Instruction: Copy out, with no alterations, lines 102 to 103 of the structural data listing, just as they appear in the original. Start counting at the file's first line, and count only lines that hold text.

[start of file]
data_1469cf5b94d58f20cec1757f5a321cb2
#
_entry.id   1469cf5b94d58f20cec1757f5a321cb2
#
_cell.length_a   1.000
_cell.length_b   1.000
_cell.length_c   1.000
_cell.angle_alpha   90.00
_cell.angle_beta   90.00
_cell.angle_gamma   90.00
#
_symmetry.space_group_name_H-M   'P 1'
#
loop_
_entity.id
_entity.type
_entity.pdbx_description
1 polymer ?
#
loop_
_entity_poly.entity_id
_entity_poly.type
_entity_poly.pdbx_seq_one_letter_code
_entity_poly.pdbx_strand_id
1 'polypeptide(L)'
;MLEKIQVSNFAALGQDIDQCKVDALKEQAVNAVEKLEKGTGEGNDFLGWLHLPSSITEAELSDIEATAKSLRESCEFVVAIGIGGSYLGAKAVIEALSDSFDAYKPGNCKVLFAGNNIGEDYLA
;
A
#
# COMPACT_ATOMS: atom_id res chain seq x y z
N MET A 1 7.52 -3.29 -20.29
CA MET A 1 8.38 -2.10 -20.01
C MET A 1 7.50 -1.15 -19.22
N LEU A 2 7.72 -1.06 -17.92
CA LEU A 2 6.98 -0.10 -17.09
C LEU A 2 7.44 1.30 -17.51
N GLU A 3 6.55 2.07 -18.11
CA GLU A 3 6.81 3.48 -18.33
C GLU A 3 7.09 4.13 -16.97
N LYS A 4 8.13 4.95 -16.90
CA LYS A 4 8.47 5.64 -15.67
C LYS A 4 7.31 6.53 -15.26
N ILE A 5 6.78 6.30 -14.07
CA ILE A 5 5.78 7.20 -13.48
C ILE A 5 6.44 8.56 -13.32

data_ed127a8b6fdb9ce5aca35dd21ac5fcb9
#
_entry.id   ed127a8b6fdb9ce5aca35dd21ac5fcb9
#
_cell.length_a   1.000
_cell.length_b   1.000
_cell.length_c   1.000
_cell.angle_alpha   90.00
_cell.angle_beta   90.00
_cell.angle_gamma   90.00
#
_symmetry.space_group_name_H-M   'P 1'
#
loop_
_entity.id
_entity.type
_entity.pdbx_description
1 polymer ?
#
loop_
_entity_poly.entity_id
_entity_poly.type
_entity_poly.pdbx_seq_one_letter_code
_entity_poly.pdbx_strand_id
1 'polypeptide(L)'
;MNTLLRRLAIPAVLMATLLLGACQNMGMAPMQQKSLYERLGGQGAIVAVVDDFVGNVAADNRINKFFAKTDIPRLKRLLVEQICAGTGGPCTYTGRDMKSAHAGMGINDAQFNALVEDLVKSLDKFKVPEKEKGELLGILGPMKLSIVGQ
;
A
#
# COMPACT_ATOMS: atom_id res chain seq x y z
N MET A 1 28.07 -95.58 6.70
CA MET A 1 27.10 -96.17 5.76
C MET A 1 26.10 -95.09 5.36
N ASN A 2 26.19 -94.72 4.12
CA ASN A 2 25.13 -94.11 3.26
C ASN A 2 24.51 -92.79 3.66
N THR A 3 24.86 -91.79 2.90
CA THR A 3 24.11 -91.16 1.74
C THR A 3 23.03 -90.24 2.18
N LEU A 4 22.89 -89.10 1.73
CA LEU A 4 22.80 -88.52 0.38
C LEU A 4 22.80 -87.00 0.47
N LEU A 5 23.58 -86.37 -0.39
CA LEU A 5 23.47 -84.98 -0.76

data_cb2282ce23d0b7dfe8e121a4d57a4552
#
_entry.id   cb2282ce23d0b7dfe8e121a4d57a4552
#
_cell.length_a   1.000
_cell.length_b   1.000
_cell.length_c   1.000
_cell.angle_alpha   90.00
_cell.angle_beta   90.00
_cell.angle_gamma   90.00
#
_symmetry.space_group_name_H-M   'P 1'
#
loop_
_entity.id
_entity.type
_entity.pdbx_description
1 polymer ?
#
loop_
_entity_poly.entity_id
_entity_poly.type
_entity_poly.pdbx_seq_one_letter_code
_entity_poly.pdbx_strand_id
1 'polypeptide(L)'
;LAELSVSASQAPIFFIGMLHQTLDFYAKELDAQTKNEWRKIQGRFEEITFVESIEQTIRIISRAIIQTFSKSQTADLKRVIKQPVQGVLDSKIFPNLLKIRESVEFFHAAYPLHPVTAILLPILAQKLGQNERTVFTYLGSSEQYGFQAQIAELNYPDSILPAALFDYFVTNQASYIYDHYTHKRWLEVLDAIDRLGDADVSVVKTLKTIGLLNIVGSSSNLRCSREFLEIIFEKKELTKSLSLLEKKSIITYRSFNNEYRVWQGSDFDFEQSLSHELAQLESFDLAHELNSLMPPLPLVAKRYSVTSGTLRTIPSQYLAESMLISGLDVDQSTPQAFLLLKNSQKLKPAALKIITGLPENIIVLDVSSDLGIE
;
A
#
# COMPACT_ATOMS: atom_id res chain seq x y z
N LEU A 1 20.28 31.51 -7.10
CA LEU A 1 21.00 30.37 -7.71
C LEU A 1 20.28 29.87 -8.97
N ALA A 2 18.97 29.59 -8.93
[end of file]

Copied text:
#
loop_